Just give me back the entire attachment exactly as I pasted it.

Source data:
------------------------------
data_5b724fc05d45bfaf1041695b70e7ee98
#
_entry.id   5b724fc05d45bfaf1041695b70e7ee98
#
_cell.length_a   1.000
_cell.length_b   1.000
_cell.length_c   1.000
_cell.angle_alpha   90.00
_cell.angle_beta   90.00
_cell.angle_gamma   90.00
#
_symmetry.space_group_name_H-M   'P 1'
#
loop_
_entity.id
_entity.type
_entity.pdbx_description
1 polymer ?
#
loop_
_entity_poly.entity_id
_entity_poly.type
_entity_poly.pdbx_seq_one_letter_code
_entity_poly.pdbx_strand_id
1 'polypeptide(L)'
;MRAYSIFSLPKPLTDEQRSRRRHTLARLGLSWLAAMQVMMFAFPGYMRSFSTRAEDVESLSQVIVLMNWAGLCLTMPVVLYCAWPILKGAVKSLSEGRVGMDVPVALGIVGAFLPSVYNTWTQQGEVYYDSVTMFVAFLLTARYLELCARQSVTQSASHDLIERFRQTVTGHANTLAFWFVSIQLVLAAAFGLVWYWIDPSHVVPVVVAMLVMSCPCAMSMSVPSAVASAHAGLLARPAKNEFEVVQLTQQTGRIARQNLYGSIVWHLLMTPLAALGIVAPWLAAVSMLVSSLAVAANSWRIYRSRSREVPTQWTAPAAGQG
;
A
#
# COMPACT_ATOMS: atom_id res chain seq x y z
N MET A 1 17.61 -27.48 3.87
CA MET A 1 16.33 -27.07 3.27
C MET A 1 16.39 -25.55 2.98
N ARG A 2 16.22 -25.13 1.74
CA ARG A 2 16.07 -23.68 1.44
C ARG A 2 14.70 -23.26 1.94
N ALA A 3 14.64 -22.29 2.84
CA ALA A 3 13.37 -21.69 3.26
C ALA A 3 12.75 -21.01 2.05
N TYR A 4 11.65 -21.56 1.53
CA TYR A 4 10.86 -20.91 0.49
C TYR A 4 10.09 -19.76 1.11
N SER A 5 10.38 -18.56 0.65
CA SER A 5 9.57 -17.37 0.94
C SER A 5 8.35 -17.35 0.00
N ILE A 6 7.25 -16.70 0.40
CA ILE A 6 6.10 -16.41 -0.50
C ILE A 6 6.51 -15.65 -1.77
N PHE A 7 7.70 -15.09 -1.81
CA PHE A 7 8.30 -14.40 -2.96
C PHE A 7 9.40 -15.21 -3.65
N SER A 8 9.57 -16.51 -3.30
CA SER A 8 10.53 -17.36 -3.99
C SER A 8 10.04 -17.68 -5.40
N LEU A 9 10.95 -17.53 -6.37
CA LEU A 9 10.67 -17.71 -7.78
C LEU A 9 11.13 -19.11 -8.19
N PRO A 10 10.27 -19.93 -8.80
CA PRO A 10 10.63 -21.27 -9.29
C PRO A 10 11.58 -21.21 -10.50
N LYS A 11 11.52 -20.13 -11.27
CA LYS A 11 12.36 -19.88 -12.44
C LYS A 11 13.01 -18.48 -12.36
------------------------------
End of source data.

data_5b724fc05d45bfaf1041695b70e7ee98
#
_entry.id   5b724fc05d45bfaf1041695b70e7ee98
#
_cell.length_a   1.000
_cell.length_b   1.000
_cell.length_c   1.000
_cell.angle_alpha   90.00
_cell.angle_beta   90.00
_cell.angle_gamma   90.00
#
_symmetry.space_group_name_H-M   'P 1'
#
loop_
_entity.id
_entity.type
_entity.pdbx_description
1 polymer ?
#
loop_
_entity_poly.entity_id
_entity_poly.type
_entity_poly.pdbx_seq_one_letter_code
_entity_poly.pdbx_strand_id
1 'polypeptide(L)'
;MRAYSIFSLPKPLTDEQRSRRRHTLARLGLSWLAAMQVMMFAFPGYMRSFSTRAEDVESLSQVIVLMNWAGLCLTMPVVLYCAWPILKGAVKSLSEGRVGMDVPVALGIVGAFLPSVYNTWTQQGEVYYDSVTMFVAFLLTARYLELCARQSVTQSASHDLIERFRQTVTGHANTLAFWFVSIQLVLAAAFGLVWYWIDPSHVVPVVVAMLVMSCPCAMSMSVPSAVASAHAGLLARPAKNEFEVVQLTQQTGRIARQNLYGSIVWHLLMTPLAALGIVAPWLAAVSMLVSSLAVAANSWRIYRSRSREVPTQWTAPAAGQG
;
A
#
# COMPACT_ATOMS: atom_id res chain seq x y z
N MET A 1 17.61 -27.48 3.87
CA MET A 1 16.33 -27.07 3.27
C MET A 1 16.39 -25.55 2.98
N ARG A 2 16.22 -25.13 1.74
CA ARG A 2 16.07 -23.68 1.44
C ARG A 2 14.70 -23.26 1.94
N ALA A 3 14.64 -22.29 2.84
CA ALA A 3 13.37 -21.69 3.26
C ALA A 3 12.75 -21.01 2.05
N TYR A 4 11.65 -21.56 1.53
CA TYR A 4 10.86 -20.91 0.49
C TYR A 4 10.09 -19.76 1.11
N SER A 5 10.38 -18.56 0.65
CA SER A 5 9.57 -17.37 0.94
C SER A 5 8.35 -17.35 0.00
N ILE A 6 7.25 -16.70 0.40
CA ILE A 6 6.10 -16.41 -0.50
C ILE A 6 6.51 -15.65 -1.77
N PHE A 7 7.70 -15.09 -1.81
CA PHE A 7 8.30 -14.40 -2.96
C PHE A 7 9.40 -15.21 -3.65
N SER A 8 9.57 -16.51 -3.30
CA SER A 8 10.53 -17.36 -3.99
C SER A 8 10.04 -17.68 -5.40
N LEU A 9 10.95 -17.53 -6.37
CA LEU A 9 10.67 -17.71 -7.78
C LEU A 9 11.13 -19.11 -8.19
N PRO A 10 10.27 -19.93 -8.80
CA PRO A 10 10.63 -21.27 -9.29
C PRO A 10 11.58 -21.21 -10.50
N LYS A 11 11.52 -20.13 -11.27
CA LYS A 11 12.36 -19.88 -12.44
C LYS A 11 13.01 -18.48 -12.36